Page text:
If you see an output similar to the one above that means that you have successfully created a Droplet.

      Now let’s get a list of all the Droplets in your account that have the tag Wget-tutorial. Run the following command, replacing your_personal_access_token with your DigitalOcean Personal Access Token:

      • wget -O- -q --header="Content-Type: application/json" --header="Authorization: Bearer your_personal_access_token" https://api.digitalocean.com/v2/droplets?tag_name=Wget-tutorial

      You should see the name of the Droplet you have just created in the output:

      Output

      {"droplets":[{"id":237171073,"name":"Wget-example","memory":1024,"vcpus":1,"disk":25,"locked":false,"status":"active","kernel":null,"created_at":"2021-03-16T12:38:59Z","features":["private_networking"],"backup_ids":[],"next_backup_window":null,"snapshot_ids":[],"image":{"id":72067660,"name":"20.04 (LTS) x64","distribution":"Ubuntu","slug":"ubuntu-20-04-x64","public":true,"regions":["nyc3","nyc1","sfo1","nyc2","ams2","sgp1","lon1","ams3","fra1","tor1","sfo2","blr1","sfo3"],"created_at":"2020-10-20T16:34:30Z","min_disk_size":15,"type":"base","size_gigabytes":0.52,"description":"Ubuntu 20.04 x86","tags":[],"status":"available"},"volume_ids":[],"size":{"slug":"s-1vcpu-1gb","memory":1024,"vcpus":1,"disk":25,"transfer":1.0,"price_monthly":5.0,"price_hourly":0.00744,"regions":["ams2","ams3","blr1","fra1","lon1","nyc1","nyc2","nyc3","sfo1","sfo3","sgp1","tor1"],"available":true,"description":"Basic"},"size_slug":"s-1vcpu-1gb","networks":{"v4":[{"ip_address":"10.116.0.2","netmask":"255.255.240.0","gateway":"","type":"private"},{"ip_address":"204.48.20.197","netmask":"255.255.240.0","gateway":"204.48.16.1","type":"public"}],"v6":[]},"region":{"name":"New York 1","slug":"nyc1","features":["backups","ipv6","metadata","install_agent","storage","image_transfer"],"available":true,"sizes":["s-1vcpu-1gb","s-1vcpu-1gb-intel","s-1vcpu-2gb","s-1vcpu-2gb-intel","s-2vcpu-2gb","s-2vcpu-2gb-intel","s-2vcpu-4gb","s-2vcpu-4gb-intel","s-4vcpu-8gb","c-2","c2-2vcpu-4gb","s-4vcpu-8gb-intel","g-2vcpu-8gb","gd-2vcpu-8gb","s-8vcpu-16gb","m-2vcpu-16gb","c-4","c2-4vcpu-8gb","s-8vcpu-16gb-intel","m3-2vcpu-16gb","g-4vcpu-16gb","so-2vcpu-16gb","m6-2vcpu-16gb","gd-4vcpu-16gb","so1_5-2vcpu-16gb","m-4vcpu-32gb","c-8","c2-8vcpu-16gb","m3-4vcpu-32gb","g-8vcpu-32gb","so-4vcpu-32gb","m6-4vcpu-32gb","gd-8vcpu-32gb","so1_5-4vcpu-32gb","m-8vcpu-64gb","c-16","c2-16vcpu-32gb","m3-8vcpu-64gb","g-16vcpu-64gb","so-8vcpu-64gb","m6-8vcpu-64gb","gd-16vcpu-64gb","so1_5-8vcpu-64gb","m-16vcpu-128gb","c-32","c2-32vcpu-64gb","m3-16vcpu-128gb","m-24vcpu-192gb","g-32vcpu-128gb","so-16vcpu-128gb","m6-16vcpu-128gb","gd-32vcpu-128gb","m3-24vcpu-192gb","g-40vcpu-160gb","so1_5-16vcpu-128gb","m-32vcpu-256gb","gd-40vcpu-160gb","so-24vcpu-192gb","m6-24vcpu-192gb","m3-32vcpu-256gb","so1_5-24vcpu-192gb"]},"tags":["Wget-tutorial"],"vpc_uuid":"5ee0a168-39d1-4c60-a89c-0b47390f3f7e"}],"links":{},"meta":{"total":1}}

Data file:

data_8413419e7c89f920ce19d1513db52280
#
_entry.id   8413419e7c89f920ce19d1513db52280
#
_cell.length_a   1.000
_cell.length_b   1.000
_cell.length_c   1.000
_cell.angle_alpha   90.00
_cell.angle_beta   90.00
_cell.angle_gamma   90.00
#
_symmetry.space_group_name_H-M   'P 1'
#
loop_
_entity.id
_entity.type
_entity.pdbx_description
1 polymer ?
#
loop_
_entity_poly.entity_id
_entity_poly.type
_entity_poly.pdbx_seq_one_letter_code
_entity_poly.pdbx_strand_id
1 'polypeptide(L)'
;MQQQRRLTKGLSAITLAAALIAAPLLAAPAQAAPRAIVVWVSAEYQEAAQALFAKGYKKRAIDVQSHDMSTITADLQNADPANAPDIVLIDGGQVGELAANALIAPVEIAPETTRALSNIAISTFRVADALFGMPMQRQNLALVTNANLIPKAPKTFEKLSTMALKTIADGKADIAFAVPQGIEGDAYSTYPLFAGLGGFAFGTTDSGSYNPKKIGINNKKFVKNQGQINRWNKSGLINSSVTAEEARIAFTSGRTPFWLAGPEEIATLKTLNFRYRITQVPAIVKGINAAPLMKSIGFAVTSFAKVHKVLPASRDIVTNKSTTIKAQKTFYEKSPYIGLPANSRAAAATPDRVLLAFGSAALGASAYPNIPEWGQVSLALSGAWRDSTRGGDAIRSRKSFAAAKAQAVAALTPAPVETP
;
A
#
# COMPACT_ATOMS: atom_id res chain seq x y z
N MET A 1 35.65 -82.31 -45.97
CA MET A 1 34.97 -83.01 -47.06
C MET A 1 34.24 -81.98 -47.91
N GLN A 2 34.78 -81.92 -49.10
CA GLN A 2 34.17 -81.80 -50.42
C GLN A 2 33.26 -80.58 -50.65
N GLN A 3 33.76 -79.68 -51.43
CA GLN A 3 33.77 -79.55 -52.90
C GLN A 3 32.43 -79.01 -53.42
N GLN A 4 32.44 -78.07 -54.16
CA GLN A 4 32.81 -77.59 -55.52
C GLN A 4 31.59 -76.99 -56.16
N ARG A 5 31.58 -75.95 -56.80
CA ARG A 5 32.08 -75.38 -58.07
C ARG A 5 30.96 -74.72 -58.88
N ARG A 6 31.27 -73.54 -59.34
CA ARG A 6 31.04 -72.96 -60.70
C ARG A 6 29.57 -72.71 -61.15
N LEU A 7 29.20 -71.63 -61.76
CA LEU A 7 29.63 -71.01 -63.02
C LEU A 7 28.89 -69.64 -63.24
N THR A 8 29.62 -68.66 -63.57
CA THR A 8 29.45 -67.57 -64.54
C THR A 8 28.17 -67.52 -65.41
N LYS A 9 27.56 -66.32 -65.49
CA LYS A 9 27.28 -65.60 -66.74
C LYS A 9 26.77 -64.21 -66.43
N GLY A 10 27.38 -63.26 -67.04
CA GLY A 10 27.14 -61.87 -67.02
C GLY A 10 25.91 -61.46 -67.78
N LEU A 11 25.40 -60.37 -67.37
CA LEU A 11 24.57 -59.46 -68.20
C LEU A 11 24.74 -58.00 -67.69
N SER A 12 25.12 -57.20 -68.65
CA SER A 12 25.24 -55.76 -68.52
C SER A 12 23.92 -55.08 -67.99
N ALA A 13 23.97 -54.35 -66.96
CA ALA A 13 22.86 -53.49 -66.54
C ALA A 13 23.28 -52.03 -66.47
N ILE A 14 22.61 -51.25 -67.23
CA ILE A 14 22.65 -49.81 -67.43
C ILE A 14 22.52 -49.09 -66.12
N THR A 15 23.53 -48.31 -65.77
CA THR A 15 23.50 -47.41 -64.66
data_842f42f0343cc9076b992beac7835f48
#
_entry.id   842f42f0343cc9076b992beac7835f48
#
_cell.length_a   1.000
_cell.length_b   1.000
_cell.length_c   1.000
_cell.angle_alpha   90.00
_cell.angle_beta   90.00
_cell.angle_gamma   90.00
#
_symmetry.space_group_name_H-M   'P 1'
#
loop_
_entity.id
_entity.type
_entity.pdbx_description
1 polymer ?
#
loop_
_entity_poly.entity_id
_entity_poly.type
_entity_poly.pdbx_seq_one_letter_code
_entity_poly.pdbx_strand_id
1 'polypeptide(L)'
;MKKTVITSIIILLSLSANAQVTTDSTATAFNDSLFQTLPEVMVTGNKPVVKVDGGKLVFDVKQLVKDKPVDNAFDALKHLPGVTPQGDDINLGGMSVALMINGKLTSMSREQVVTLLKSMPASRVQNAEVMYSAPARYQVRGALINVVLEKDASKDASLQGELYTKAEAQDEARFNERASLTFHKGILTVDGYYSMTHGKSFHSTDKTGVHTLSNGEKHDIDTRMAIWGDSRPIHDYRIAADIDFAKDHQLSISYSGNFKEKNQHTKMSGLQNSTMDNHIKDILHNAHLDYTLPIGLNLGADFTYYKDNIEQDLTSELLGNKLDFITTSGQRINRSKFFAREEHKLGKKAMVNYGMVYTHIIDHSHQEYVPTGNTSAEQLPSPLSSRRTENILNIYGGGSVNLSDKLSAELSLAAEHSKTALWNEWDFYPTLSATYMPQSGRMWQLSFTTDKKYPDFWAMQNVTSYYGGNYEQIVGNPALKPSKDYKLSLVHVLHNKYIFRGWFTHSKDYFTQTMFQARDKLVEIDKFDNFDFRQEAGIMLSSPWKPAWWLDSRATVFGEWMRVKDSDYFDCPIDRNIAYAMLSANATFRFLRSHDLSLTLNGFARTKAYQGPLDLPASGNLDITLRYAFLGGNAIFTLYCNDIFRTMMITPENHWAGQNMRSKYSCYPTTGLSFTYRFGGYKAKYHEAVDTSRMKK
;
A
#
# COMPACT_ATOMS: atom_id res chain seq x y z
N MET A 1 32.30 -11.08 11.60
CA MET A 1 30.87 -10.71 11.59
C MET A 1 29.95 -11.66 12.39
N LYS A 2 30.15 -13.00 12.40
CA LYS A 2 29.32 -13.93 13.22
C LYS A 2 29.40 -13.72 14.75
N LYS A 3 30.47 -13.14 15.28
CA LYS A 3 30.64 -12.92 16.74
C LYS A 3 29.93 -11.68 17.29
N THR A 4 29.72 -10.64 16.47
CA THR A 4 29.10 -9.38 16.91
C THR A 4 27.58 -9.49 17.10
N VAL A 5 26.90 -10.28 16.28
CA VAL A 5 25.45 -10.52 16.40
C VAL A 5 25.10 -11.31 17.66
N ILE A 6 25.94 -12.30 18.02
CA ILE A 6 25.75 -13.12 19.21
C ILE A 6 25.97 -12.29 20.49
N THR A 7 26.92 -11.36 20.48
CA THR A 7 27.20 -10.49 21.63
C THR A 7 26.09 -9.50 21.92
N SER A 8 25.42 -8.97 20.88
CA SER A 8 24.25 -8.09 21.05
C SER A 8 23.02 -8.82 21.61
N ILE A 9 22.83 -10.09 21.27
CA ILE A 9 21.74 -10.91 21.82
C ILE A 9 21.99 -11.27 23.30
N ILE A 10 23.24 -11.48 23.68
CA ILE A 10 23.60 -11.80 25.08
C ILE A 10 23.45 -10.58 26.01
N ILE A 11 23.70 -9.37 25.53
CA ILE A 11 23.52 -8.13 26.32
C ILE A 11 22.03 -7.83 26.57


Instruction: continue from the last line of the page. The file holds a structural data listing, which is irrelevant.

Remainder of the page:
Now let’s take the id of the Droplet you have created and use it to delete the Droplet. Run the following command, replacing your_personal_access_token with your DigitalOcean Personal Access Token and your_droplet_id with your Droplet id:

      • wget --method=delete -O- --header="Content-Type: application/json" --header="Authorization: Bearer your_personal_access_token" https://api.digitalocean.com/v2/droplets/your_droplet_id

      In the command above, you added your Droplet id to the URL to delete it. If you are seeing a 204 No Content in the output, that means that you succeeded in deleting the Droplet.

      In this section, you used Wget to send multiple headers. Then, you created and managed a Droplet in your DigitalOcean account.

      Conclusion

      In this tutorial, you used Wget to download files in stable and unstable network conditions and interact with REST API endpoints. You then used this knowledge to create and manage a Droplet in your DigitalOcean account. If you would like to learn more about Wget, visit this tool’s manual page. For more Linux command-line tutorials visit DigitalOcean community tutorials.